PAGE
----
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Law enforcement track cellphones without warrants. "Warrant-less search"
Rob Houglum. We the People Monday, April 23, 2012

warrant-less search

In Aug 2011 the ACLU issued public documentation requests to over 380 state and local law enforcement agencies and found that nearly all of the departments that replied tracked telephones, most without warrants. 

The majority of the 200 agencies that replied engaged in some cellphone tracking. Only a handful of those stated that they frequently seek warrants and demonstrate likely cause before tracking mobile phones, according to the ACLU report

Most law enforcement agencies claimed they track telephones to research crimes, while others stated that they use tracking only in emergencies like a missing folks case. Only ten agencies stated that they never use cellphone tracking. 

Some law enforcement agencies provided enough paperwork to color a meticulous image of phone tracking activities. As an example, Raleigh, North Carolina, tracks loads of phones per year based primarily on invoices from telephone corporations. In Wilson County, North Carolina, police get historical tracking information where it's "relevant and material" to a continuing investigation, the standard the ACLU notes is lower than possible cause. 

Police in Lincoln, Nebraska, get GPS location information on phones without demonstrating probable cause. GPS location information is rather more accurate than cell tower location information, according to the ACLU.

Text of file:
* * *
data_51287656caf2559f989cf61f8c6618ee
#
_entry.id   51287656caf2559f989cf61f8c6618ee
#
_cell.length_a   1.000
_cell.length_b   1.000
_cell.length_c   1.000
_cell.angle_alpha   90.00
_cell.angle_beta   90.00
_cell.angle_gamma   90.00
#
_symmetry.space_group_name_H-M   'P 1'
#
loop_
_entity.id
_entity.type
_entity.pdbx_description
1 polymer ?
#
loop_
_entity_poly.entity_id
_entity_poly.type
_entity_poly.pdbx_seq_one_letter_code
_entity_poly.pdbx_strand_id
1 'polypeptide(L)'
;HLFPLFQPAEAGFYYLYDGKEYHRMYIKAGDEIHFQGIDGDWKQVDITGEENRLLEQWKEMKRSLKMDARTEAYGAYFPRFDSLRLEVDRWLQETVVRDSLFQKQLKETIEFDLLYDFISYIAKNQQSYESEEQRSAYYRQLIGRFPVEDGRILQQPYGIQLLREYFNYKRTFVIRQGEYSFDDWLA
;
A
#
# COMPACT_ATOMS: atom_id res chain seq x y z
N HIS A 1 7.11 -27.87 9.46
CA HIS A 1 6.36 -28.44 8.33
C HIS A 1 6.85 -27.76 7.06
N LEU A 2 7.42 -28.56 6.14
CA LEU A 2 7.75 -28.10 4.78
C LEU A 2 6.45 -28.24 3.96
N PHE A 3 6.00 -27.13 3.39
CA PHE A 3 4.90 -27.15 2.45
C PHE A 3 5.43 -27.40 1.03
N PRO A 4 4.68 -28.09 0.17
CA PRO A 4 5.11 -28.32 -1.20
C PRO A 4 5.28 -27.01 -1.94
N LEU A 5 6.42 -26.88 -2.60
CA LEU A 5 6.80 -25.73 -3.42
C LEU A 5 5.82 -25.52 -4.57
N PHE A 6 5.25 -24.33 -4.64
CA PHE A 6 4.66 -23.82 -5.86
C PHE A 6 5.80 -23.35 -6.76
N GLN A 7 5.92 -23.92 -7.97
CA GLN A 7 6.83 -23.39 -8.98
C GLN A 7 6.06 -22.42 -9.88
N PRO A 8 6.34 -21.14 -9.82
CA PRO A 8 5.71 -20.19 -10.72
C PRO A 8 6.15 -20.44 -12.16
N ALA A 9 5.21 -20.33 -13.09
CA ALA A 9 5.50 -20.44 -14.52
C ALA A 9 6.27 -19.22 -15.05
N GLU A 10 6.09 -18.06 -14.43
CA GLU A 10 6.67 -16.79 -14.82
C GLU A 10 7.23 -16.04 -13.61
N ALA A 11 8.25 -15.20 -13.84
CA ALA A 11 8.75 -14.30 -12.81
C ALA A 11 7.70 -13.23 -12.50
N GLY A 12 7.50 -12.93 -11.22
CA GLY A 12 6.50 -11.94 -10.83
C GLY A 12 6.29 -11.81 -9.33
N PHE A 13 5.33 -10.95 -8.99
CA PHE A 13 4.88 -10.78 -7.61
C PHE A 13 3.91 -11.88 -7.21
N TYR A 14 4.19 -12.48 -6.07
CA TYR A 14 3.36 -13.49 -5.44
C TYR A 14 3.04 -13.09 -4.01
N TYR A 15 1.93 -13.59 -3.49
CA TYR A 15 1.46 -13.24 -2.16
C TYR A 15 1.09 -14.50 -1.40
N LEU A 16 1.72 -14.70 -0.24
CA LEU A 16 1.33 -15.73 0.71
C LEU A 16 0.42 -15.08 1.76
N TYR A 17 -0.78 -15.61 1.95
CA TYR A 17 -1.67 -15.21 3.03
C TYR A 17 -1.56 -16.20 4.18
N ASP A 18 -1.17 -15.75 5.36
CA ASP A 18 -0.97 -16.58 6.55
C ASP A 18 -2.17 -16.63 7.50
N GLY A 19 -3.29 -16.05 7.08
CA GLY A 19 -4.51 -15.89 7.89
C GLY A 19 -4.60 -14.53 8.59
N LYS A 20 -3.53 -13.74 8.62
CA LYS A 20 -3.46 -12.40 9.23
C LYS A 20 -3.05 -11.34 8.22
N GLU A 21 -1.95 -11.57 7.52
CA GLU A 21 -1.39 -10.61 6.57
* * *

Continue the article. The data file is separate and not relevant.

Additionally, the ACLU notes that telephone tracking has become so common that phone companies have manuals that explain to police what info the firms store, how much they bill for access to info and what's needed for police to access it. 

But some law enforcement agencies do seek warrants and probable cause before tracking mobile phones. Police in the County of Hawaii, Hawaii, Wichita, Kansas and Lexington, Kentucky, do look for a warrant and likely cause. 

The ACLU announces that if "police departments can protect both public safety and privacy by meeting the warrant and possible cause wants, then certainly other agencies can as well." 

The civil freedoms organisation argues that cellphone corporations have made transparency worse by hiding how long they store location data. For instance, Sprint keeps tracking records for as much as 24 months and ATT maintains records from July 2008, according to the U.S. Office of Justice. 

In a public letter to wireless carriers, the ACLU implores them to "stop customarily maintaining info about your customers' location history that you should happen to collect as a side-product of how mobile technology works," and asks them to disclose how information is being kept and give purchasers more control of how their info is employed. 

The ACLU isn't alone in its concern. Members of both chambers of Congress have introduced legislation that will need law enforcement agencies to obtain a warrant before tracking telephone data. The act, known as the Geolocation Privacy and Surveillance ( GPS ) Act, has bipartisan support but has not yet moved out of board. 

"Law enforcement, in my mind, has overstepped its bounds and thrown out lots of our Fourth Modification rights," said Utah Republican Rep. Jason Chaffetz. 

Another effort is being manufactured by Vermont Democratic Sen. Patrick Leahy, to update the 1986 Electronic Communications Privacy Act ( ECPA ), which includes "a warrant requirement for real-time tracking, but not for historic location information." 

"I think the American public deserves and expects a degree of personal privacy," said Chaffetz. "We in The USA do not work on a presumption of guilt." 
Tags: ACLU, GPS, Warrant-less search


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